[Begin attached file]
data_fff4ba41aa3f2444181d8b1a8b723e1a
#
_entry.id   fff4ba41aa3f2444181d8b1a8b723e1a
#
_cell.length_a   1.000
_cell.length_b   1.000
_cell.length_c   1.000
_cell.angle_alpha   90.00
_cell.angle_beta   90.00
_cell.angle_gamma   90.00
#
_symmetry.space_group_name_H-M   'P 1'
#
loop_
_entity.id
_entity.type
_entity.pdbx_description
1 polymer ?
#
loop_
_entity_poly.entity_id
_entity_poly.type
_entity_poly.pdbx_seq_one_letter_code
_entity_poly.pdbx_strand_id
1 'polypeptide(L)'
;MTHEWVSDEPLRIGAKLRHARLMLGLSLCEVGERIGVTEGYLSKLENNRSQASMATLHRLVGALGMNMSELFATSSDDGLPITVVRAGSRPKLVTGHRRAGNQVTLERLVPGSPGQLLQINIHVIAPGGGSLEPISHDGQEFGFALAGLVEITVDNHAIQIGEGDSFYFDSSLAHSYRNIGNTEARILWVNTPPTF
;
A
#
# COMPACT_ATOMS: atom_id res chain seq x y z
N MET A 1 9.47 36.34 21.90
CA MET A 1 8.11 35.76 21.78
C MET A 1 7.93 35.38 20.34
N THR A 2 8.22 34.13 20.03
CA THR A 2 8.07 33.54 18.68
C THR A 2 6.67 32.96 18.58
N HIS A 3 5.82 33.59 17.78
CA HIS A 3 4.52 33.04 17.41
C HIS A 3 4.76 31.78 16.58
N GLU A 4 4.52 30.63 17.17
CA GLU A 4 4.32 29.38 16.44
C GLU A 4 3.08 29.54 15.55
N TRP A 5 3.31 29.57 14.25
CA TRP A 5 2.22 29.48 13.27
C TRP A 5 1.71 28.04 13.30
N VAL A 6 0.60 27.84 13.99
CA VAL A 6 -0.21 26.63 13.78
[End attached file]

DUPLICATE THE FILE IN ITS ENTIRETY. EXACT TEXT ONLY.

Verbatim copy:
data_fff4ba41aa3f2444181d8b1a8b723e1a
#
_entry.id   fff4ba41aa3f2444181d8b1a8b723e1a
#
_cell.length_a   1.000
_cell.length_b   1.000
_cell.length_c   1.000
_cell.angle_alpha   90.00
_cell.angle_beta   90.00
_cell.angle_gamma   90.00
#
_symmetry.space_group_name_H-M   'P 1'
#
loop_
_entity.id
_entity.type
_entity.pdbx_description
1 polymer ?
#
loop_
_entity_poly.entity_id
_entity_poly.type
_entity_poly.pdbx_seq_one_letter_code
_entity_poly.pdbx_strand_id
1 'polypeptide(L)'
;MTHEWVSDEPLRIGAKLRHARLMLGLSLCEVGERIGVTEGYLSKLENNRSQASMATLHRLVGALGMNMSELFATSSDDGLPITVVRAGSRPKLVTGHRRAGNQVTLERLVPGSPGQLLQINIHVIAPGGGSLEPISHDGQEFGFALAGLVEITVDNHAIQIGEGDSFYFDSSLAHSYRNIGNTEARILWVNTPPTF
;
A
#
# COMPACT_ATOMS: atom_id res chain seq x y z
N MET A 1 9.47 36.34 21.90
CA MET A 1 8.11 35.76 21.78
C MET A 1 7.93 35.38 20.34
N THR A 2 8.22 34.13 20.03
CA THR A 2 8.07 33.54 18.68
C THR A 2 6.67 32.96 18.58
N HIS A 3 5.82 33.59 17.78
CA HIS A 3 4.52 33.04 17.41
C HIS A 3 4.76 31.78 16.58
N GLU A 4 4.52 30.63 17.17
CA GLU A 4 4.32 29.38 16.44
C GLU A 4 3.08 29.54 15.55
N TRP A 5 3.31 29.57 14.25
CA TRP A 5 2.22 29.48 13.27
C TRP A 5 1.71 28.04 13.30
N VAL A 6 0.60 27.84 13.99
CA VAL A 6 -0.21 26.63 13.78